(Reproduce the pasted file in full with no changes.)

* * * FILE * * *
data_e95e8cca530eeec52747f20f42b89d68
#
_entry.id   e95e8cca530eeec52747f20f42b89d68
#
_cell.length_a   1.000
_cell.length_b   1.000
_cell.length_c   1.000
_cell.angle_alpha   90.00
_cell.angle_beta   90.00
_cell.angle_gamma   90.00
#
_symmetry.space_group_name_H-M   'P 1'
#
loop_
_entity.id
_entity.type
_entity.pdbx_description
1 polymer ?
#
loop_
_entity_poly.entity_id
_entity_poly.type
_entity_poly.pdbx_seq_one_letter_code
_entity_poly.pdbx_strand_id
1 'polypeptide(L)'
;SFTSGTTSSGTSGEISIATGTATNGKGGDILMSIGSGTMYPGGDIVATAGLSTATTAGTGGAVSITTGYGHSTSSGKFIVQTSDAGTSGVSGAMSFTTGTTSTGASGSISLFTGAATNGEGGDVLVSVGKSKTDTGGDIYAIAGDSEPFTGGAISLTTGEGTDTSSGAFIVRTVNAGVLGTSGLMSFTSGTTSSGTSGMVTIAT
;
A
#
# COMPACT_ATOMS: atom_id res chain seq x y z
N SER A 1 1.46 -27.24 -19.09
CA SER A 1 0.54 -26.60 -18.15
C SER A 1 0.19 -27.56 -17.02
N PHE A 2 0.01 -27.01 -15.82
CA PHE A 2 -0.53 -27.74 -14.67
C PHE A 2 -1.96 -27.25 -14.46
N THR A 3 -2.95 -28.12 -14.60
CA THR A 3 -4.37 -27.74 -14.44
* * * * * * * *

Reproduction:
data_e95e8cca530eeec52747f20f42b89d68
#
_entry.id   e95e8cca530eeec52747f20f42b89d68
#
_cell.length_a   1.000
_cell.length_b   1.000
_cell.length_c   1.000
_cell.angle_alpha   90.00
_cell.angle_beta   90.00
_cell.angle_gamma   90.00
#
_symmetry.space_group_name_H-M   'P 1'
#
loop_
_entity.id
_entity.type
_entity.pdbx_description
1 polymer ?
#
loop_
_entity_poly.entity_id
_entity_poly.type
_entity_poly.pdbx_seq_one_letter_code
_entity_poly.pdbx_strand_id
1 'polypeptide(L)'
;SFTSGTTSSGTSGEISIATGTATNGKGGDILMSIGSGTMYPGGDIVATAGLSTATTAGTGGAVSITTGYGHSTSSGKFIVQTSDAGTSGVSGAMSFTTGTTSTGASGSISLFTGAATNGEGGDVLVSVGKSKTDTGGDIYAIAGDSEPFTGGAISLTTGEGTDTSSGAFIVRTVNAGVLGTSGLMSFTSGTTSSGTSGMVTIAT
;
A
#
# COMPACT_ATOMS: atom_id res chain seq x y z
N SER A 1 1.46 -27.24 -19.09
CA SER A 1 0.54 -26.60 -18.15
C SER A 1 0.19 -27.56 -17.02
N PHE A 2 0.01 -27.01 -15.82
CA PHE A 2 -0.53 -27.74 -14.67
C PHE A 2 -1.96 -27.25 -14.46
N THR A 3 -2.95 -28.12 -14.60
CA THR A 3 -4.37 -27.74 -14.44